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"... anthropology needs a broader vision. It needs to shake off its strong association with the primitive and the exotic and become genuinely global in its comparisons. From this perspective, more sustained attention to Eurasia and a renewed focus on its underlying unity might launch the transformation of our parochial scholarly traditions into a mature cosmopolitan science." - Chris Hann, in his Preface to this series
This is an age of neo-liberalism, in which the advantages and virtues of private property are often taken for granted. Postsocialist governments have privatized and broken up state farms and socialist cooperatives. However, economic outcomes and the social insecurity now experienced by many rural inhabitants highlight the need for a broader anthropological analysis of property relations, which goes beyond changes in legal form. A century after Kautsky addressed 'The Agrarian Question' in Germany, it is therefore necessary to address a postsocialist Agrarian Question throughout Central and Eastern Europe, the former Soviet Union and China. The studies collected here derive from the first cycle of projects at the Max Planck Institute for Social Anthropology. They are prefaced by a substantial Introduction by Chris Hann, a Founding Director of the Institute.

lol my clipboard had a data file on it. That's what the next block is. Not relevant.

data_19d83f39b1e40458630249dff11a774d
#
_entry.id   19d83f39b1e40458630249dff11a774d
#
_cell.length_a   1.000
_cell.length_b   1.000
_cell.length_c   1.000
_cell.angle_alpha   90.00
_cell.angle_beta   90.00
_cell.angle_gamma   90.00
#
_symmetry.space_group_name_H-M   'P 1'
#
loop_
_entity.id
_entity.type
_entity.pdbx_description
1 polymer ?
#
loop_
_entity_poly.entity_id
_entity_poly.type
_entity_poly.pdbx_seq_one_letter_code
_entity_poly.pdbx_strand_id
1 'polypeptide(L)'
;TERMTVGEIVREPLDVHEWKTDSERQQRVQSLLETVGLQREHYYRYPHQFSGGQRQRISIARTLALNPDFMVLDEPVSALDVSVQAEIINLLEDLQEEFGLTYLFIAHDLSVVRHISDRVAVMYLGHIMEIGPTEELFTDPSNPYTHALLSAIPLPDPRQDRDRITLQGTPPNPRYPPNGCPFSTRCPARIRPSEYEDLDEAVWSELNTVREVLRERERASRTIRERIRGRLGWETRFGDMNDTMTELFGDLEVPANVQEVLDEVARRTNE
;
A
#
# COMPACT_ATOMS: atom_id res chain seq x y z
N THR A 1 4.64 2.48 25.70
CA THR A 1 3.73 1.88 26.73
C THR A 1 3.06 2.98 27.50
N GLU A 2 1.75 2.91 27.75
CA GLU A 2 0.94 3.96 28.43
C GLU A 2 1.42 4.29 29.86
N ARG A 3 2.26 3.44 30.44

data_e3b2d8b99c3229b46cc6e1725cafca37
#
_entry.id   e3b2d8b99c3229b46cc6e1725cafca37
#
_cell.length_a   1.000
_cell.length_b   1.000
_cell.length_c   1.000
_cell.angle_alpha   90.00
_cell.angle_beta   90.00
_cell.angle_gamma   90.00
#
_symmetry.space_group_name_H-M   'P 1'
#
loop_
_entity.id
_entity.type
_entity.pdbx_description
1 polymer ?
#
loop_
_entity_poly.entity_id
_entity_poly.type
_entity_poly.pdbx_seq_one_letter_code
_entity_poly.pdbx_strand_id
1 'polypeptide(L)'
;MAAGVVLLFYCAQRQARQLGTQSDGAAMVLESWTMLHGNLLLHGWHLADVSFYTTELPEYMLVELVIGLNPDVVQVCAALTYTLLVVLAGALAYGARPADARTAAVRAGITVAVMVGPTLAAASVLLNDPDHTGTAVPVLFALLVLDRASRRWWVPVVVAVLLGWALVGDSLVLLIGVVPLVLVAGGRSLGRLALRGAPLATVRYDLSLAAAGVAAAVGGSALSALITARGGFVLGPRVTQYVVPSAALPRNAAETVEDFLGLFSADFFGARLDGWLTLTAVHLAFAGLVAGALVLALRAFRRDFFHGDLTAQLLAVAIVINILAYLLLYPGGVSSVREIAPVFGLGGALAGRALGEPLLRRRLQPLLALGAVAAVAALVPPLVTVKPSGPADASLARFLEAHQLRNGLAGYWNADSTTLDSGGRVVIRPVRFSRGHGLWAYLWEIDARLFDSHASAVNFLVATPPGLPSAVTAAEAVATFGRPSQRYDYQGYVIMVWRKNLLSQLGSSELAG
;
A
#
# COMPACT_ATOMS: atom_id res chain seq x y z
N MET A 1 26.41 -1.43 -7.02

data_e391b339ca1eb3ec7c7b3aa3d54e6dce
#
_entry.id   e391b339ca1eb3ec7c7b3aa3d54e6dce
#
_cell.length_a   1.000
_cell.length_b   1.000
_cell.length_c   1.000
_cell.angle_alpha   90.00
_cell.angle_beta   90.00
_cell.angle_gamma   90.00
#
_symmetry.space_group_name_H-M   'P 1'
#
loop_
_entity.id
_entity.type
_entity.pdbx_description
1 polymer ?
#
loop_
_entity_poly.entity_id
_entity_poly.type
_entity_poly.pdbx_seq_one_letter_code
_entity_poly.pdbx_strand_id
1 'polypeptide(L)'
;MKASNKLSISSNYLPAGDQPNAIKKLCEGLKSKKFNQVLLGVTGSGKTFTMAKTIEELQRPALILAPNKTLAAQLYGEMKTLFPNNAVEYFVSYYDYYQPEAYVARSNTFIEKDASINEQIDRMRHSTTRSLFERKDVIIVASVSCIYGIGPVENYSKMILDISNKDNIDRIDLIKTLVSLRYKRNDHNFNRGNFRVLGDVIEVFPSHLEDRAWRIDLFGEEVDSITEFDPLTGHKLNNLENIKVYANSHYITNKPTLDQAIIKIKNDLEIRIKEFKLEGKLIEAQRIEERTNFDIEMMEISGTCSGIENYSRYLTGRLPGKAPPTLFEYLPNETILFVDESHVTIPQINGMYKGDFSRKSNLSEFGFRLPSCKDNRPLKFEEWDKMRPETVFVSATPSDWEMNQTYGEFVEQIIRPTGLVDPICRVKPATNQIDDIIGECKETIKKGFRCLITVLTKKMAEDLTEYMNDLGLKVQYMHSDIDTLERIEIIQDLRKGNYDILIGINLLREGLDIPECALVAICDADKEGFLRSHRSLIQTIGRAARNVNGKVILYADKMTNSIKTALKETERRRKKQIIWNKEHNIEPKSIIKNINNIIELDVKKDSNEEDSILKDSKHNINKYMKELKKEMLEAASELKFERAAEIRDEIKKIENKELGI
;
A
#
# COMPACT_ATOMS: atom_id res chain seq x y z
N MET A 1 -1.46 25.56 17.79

Contributors: Susanne Brandtstädter, Andrew Cartwright, Barbara A. Cellarius, John Eidson, Patty A. Gray, Chris Hann, Patrick Heady, Deema Kaneff, Alexander D. King, Carolin Leutloff, Liesl L. Gambold Miller, Gordon Milligan, Mihály Sárkány, Florian Stammler, Wolde Gossa Tadesse, Davide Torsello, Aimar Ventsel, Lale Yalçn-Heckmann, John P. Ziker